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Advice for the Lovelorn

Books: In researching her romance guide, Merrill Markoe boldly ventures into the world of advice seminars and telephone psychics.


Here is Merrill Markoe's recipe for love: Saute chanterelle mushrooms and pearl onions in a dollop of sesame oil. Mix in edible underwear, two per person.

"I don't think they would look good on," says the chef of romance, "so I think you might as well just saute them."

Tra la. Spring is upon us, and that's the time a comedy writer's thoughts turn to love. In Markoe's world, that's a thrilling--if terrifying--experience, a veritable minefield of l'amour only for the most intrepid. To help you navigate its treacherous course, Markoe has obligingly written the book on it, "Merrill Markoe's Guide to Love" (Atlantic Monthly Press). Her third book features tips on such bugaboos of love as dating a crazy person and finding romance on the astral plane.

Not that she's an expert on the subject. Au contraire.

"Now that I'm in my 40s," says the ebullient Markoe, "I have a lifelong track record of no success at love. When you're in your 30s, you don't really know that you've hit a big pattern. You hit your 40s, and suddenly it's like, oops."

Under the circumstances, Markoe thought she'd better take a closer look at love, which by the way, everybody else is interested in too, judging from all the songs written about it.

"Obviously, it's a big area," she says.

Markoe's expertise lies in the area of humor--multimedia humor, actually. She's a four-time Emmy winner and magazine columnist, formerly for Buzz and L.A. Style and currently for New Woman. She has regaled audiences with her skewed view of the world in regular spots on Michael Moore's "TV Nation" and KCOP-TV Channel 13. The Chicago Tribune hailed her latest collection of essays as "a hilarious, refreshing lampoon of the endless self-help resources on romance." The Baltimore Sun called her "damn funny."

Indeed, Markoe can find the silver lining in the otherwise excruciating. At the moment, the California native is sitting at the dining table of her Malibu home surrounded by some of her favorite things--dogs, cherries jubilee-flavored whipped cream and fake breasts. She's writing the whipped cream and fake breasts off on her taxes, but don't try that at home.

Markoe bought the fake breasts to give them a test run for the book. This was not as easy as it might sound.

"I was trying to wear them with a running bra, which leads to the question, are they too high? Once you step into the land of fraud, you're not sure."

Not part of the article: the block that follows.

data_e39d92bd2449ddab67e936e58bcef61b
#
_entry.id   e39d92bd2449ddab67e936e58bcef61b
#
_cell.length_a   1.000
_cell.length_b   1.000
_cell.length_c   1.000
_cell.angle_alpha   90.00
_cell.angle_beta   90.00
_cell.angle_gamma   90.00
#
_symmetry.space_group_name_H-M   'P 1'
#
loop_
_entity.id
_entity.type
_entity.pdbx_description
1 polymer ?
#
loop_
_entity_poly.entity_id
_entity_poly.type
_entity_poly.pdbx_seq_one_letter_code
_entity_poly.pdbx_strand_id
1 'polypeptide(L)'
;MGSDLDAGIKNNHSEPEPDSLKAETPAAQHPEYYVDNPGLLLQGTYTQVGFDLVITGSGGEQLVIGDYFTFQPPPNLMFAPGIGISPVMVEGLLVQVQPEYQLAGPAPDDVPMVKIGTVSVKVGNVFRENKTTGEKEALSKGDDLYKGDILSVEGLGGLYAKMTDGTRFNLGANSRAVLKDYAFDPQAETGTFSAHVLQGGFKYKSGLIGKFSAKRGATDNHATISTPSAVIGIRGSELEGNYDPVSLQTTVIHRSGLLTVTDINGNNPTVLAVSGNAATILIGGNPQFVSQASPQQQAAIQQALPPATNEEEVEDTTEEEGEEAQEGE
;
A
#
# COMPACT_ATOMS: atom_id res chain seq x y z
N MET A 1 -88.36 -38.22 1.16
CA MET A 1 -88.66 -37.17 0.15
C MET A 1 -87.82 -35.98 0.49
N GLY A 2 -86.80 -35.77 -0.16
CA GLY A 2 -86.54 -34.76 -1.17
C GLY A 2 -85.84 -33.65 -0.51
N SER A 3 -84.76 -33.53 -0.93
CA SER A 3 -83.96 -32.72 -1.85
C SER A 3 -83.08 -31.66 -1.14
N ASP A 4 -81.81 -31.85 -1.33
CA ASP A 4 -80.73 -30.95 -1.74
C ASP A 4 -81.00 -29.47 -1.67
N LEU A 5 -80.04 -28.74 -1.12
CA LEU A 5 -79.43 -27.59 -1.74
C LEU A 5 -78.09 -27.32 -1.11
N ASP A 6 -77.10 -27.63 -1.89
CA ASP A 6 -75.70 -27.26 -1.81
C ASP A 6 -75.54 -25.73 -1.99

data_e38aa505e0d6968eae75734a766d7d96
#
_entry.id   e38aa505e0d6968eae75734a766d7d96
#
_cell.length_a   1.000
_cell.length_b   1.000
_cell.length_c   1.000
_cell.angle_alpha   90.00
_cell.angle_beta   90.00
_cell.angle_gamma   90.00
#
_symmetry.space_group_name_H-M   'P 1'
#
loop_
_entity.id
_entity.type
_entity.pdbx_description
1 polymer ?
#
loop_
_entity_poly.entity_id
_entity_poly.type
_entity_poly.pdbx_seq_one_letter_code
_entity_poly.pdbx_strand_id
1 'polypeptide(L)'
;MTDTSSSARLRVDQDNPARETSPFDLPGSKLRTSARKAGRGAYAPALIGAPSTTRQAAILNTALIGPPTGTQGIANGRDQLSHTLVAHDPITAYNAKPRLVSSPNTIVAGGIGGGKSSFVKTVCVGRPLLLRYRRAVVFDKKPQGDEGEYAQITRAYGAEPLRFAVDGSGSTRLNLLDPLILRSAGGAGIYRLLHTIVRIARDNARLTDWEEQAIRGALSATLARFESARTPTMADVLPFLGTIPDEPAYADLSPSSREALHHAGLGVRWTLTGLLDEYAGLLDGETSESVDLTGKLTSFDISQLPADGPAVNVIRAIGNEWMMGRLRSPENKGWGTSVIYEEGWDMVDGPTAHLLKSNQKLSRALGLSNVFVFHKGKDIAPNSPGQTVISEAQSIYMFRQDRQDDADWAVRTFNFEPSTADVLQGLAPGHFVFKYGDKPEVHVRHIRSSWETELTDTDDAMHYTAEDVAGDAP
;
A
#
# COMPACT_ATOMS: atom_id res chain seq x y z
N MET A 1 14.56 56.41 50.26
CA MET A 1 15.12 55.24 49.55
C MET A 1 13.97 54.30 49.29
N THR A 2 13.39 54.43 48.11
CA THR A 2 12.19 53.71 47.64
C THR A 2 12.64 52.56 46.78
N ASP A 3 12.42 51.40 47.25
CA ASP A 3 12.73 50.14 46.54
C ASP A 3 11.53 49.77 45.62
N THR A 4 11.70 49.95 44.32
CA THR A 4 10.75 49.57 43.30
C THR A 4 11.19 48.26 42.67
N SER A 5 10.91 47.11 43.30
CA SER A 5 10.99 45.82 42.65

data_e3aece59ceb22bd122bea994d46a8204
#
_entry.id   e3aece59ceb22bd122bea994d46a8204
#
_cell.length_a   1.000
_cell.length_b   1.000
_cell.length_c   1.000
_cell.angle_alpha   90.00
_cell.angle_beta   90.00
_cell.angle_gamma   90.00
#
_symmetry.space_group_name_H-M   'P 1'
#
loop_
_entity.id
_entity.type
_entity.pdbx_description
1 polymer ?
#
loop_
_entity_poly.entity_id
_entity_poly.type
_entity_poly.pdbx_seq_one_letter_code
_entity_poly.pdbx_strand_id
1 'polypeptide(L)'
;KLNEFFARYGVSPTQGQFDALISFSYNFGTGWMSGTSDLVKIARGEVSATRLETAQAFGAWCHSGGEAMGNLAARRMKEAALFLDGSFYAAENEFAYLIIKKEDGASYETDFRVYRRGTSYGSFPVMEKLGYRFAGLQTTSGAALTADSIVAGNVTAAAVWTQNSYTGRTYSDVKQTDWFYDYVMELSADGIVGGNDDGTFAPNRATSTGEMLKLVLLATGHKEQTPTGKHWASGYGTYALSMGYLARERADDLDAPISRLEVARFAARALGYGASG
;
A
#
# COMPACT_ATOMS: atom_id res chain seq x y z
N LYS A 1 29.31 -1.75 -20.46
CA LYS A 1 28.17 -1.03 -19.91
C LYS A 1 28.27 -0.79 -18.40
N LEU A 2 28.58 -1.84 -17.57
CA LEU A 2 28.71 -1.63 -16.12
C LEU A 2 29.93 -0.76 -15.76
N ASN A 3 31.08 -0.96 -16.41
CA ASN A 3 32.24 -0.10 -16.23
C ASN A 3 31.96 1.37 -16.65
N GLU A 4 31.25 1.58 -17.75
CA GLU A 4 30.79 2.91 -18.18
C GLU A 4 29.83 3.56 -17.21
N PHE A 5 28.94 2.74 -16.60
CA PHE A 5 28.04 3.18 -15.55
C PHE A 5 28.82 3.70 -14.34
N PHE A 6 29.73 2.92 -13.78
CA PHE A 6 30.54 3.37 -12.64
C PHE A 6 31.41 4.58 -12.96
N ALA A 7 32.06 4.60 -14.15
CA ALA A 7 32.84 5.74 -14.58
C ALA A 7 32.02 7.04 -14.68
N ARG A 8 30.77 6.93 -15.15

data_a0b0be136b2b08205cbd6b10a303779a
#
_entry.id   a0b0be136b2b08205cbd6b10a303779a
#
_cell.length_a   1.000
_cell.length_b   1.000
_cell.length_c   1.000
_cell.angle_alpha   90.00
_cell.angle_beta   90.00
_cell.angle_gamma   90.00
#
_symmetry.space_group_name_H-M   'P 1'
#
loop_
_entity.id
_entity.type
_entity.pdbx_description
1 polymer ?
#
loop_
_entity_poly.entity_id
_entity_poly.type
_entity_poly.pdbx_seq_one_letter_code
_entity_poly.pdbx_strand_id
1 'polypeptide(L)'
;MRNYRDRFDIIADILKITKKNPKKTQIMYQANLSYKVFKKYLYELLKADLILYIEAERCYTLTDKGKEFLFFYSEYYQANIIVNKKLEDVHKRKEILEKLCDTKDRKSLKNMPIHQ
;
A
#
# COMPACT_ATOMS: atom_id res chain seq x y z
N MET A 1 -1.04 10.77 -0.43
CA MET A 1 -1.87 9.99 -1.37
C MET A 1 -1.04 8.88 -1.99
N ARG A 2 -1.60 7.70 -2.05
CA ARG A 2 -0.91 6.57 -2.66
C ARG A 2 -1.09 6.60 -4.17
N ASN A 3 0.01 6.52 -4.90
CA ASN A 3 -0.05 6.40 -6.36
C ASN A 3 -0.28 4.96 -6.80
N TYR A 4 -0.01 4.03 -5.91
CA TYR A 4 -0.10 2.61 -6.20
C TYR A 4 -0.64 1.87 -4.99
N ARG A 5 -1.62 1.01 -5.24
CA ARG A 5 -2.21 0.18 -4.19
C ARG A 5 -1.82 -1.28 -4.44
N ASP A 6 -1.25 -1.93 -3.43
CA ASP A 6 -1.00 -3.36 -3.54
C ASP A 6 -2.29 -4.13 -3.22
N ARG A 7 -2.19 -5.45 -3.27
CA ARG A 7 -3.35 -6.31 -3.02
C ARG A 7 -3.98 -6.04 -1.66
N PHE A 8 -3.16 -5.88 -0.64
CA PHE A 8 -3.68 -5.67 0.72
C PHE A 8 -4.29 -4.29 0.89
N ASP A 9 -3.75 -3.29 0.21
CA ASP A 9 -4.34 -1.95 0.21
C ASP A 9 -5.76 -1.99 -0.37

Among the other vital love services she provides is attending a cornucopia of seminars on romance, mostly of the Learning Annex ilk, so that you don't have to.

"They're pretty much a living hell," she observes. "Most people don't want to go, and they're correct in their reasoning. So I think this is the painless way to find out what happens, because I've bothered to work really hard to make it amusing for you rather than have you sacrifice five hours of your evening."


The first seminar Markoe attended featured tips for women on performing oral sex.

"She called it the sophisticates' seminar. And she gave us these replicas of the male anatomy on a white china plate, and right off the bat I thought, 'Well this makes a lot of sense because we're sophisticates and we like a simple china pattern.' "

Not all the seminars were so hands-on. In fact, in one, a Christian romance expert suggested lover wannabes keep their hands off.

"She was saying that what you want to do to find love is basically nothing. Just put it in God's hands. Which was kind of frustrating. A gentleman in the class raised his hand, cleared his throat and said, 'So while you're doing nothing, what would be your social posture exactly?' "

Markoe was more inspired by self-declared former nebbish, current cognitive therapist Pat Allen's seminar on getting to "I do."

"A lot of these seminars exist because right now there are millions of 38-year-old women who have been in a two-year relationship and are going, 'I have a biological clock and he doesn't want to get married, and I'm stuck. I don't know what the rules are.' Everybody was floundering, so there had to be some people show up with some rules.

"Pat Allen's got a lot of rules. Millions of rules. She's a talk show waiting to happen."

While Allen lists her postgraduate education, other seminar leaders take a more casual approach to assuming the mantle of expert.

"I think you can just say you are, and then you are. If you bother to instruct a class, I don't think anybody questions your credentials after that. Also, a lot of them have things for sale. I think that qualifies you too."


Markoe also consulted phone and pet-divining psychics, as well as a love channeler. She even explores the poetry of Hallmark cards for the sociopathic: "I know it's no excuse, but those times when I'm the most difficult are probably the times I'm loving you the most and I can't bear the thought of life without you."

In Southern California, the lovelorn need all the help they can get, given the native fauna they have to choose from.

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